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Violations of the Emergency Medical Treatment and Labor Act (EMTALA) have increased recently, and there could be several explanations, according to Sara H. Shanti, JD, an attorney with the law firm of Drinker Biddle & Reath in Chicago who frequently advises healthcare clients on EMTALA compliance.
The November 2013 EMTALA deficiency report from the Centers for Medicare and Medicaid Services (CMS) shows a dramatic increase in violations, from 696 in March 2013 to 1,140 in November 2013.
The sharp increase might be due to increased involvement in EMTALA enforcement by the Office of the Inspector General (OIG), Shanti says.
"In the past they were involved, but they left much of the work to CMS, which in turn relied on surveys by state inspectors. There was a lot of downstream delegation," she says. "In 2011 OIG took a renewed interest in overseeing CMS and also at looking more directly at deficiencies. There has been so much talk about healthcare in general for the past few years, in addition to the talk about Obamacare, and so issues like EMTALA compliance are getting more attention from all directions."
EMTALA investigations have been complaint-driven for the most part, Shanti notes, and consumers are becoming more aware of their rights as patients. That increased awareness could account for some increase in deficiencies, she suggests. (Some states have also enacted laws that broaden the reach of EMTALA. See the story on p. 54 for more details.)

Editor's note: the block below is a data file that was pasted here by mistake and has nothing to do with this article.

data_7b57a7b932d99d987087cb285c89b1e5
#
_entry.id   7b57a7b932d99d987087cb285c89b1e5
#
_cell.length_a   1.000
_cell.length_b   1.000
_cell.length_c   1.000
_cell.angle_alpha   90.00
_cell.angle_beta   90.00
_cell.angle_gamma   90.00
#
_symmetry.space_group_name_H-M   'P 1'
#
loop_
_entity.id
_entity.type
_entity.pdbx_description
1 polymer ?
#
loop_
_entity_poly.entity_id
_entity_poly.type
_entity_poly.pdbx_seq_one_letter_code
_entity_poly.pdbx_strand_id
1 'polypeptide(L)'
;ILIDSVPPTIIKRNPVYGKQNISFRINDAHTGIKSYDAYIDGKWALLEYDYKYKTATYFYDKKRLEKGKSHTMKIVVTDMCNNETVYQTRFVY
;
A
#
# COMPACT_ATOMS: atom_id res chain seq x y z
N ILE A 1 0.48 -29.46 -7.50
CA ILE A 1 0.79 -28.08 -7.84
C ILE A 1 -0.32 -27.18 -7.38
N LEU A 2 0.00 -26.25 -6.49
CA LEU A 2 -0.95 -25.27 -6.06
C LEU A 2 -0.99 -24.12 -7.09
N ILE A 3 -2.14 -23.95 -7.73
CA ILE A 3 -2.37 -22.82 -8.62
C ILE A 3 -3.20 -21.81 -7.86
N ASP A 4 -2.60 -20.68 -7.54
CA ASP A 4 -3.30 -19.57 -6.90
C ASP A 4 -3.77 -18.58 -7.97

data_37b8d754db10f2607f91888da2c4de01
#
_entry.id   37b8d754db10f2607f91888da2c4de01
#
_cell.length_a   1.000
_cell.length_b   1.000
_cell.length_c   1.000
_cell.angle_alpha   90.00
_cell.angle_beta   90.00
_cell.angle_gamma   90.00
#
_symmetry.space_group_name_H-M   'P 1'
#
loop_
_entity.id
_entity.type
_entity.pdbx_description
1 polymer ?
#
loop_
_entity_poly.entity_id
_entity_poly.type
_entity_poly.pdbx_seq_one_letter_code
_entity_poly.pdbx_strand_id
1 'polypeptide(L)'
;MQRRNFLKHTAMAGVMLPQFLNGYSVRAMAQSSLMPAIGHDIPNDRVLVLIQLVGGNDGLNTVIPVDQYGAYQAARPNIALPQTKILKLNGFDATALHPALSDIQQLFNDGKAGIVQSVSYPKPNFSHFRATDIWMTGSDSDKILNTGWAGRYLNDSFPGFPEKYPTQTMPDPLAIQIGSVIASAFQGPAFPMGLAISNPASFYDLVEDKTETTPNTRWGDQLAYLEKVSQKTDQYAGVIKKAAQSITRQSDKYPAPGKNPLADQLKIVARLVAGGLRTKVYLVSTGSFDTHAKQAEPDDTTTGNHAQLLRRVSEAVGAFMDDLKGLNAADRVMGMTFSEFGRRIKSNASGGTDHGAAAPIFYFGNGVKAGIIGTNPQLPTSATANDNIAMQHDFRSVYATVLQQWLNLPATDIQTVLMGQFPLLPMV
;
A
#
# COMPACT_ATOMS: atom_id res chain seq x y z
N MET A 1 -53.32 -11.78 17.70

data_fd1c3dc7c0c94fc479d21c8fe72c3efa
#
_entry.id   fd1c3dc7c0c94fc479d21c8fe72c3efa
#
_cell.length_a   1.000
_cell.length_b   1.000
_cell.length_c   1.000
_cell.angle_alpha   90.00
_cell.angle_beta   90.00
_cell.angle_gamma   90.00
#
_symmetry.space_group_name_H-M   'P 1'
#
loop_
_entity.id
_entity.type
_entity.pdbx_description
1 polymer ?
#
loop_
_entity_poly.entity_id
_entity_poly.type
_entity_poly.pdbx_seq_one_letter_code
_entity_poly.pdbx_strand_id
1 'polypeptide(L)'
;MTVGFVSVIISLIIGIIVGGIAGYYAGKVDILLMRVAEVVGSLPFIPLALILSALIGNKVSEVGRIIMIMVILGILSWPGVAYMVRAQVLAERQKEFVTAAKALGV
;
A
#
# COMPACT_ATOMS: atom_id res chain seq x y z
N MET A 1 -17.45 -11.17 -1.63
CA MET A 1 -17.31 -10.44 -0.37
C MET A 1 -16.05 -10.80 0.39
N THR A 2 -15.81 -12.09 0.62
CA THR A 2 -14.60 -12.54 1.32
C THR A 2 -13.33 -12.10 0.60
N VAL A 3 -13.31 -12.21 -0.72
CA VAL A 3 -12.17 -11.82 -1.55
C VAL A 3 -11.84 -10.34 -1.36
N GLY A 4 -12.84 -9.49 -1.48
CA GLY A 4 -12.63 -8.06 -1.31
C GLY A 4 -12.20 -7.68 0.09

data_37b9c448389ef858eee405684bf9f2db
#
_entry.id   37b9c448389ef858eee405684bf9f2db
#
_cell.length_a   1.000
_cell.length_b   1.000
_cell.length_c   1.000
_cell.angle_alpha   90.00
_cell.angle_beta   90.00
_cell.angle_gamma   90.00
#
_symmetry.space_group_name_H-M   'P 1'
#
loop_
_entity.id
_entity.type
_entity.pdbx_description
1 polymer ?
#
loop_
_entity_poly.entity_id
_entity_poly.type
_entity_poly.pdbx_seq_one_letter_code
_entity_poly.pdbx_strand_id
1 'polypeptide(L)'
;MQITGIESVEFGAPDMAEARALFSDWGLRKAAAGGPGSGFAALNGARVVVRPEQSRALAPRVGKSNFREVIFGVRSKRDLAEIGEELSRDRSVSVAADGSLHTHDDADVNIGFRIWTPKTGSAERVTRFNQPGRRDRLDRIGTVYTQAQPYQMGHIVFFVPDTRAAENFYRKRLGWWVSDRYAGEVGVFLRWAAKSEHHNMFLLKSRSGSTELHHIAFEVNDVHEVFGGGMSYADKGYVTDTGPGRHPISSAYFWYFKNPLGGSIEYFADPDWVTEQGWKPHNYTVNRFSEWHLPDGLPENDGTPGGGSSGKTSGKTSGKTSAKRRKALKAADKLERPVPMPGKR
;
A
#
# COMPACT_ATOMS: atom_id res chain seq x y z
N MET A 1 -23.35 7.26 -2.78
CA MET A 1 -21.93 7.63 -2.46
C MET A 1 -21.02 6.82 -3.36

"It’s one thing for the surveyors to come on site and look at the books and the numbers, where everything might look pretty much OK," Shanti says. "But those numbers may not capture the individual who was sitting in the waiting room for hours and finally got up and left, or the people who left after speaking with someone. Those incidents aren’t captured in the hospital’s books, but if there is some reason people are more willing to complain now, that is data the OIG and CMS would rely on."
That supposition is supported by the recent increase in civil suits, which Shanti says also might be attributed to the public being more aware of their rights and what constitutes malpractice. "The government does watch those headlines, and they will jump in if they want to either join the complaint or investigate the matter for conditions of participation or other government requirements," she says. "Some of the things that end up in the newspaper or civil court come to the government’s attention that way."
Auditing also is becoming more common in healthcare for several reasons, such as quality issues and patient privacy. When auditors are in the hospital poking around for one reason, they might come across evidence of a completely different matter such as an EMTALA violation, she says. So the general increase in auditing can lead to a rise in completely unrelated violations.
The increase in violations is particularly the case when there is any kind of complaint against the emergency department (ED), Shanti says. The patient might not have complained about EMTALA but an EMTALA deficiency might be the end result.
"We see this a lot with discrimination allegations in the ED," Shanti says. "The patient may complain about being treated differently than another person, and when the investigators go in to look around, they could find evidence that triggers an EMTALA investigation."
Another factor is the regulators’ being more strict with healthcare providers, Shanti says. Now that the rule has been around for 10 years, the government is taking a stronger approach to violations and is much less willing to accept pleas of misunderstanding the rule.
"The ante has been raised with EMTALA compliance," Shanti says. "Hospitals have to pay more attention to EMTALA compliance more than they ever did before."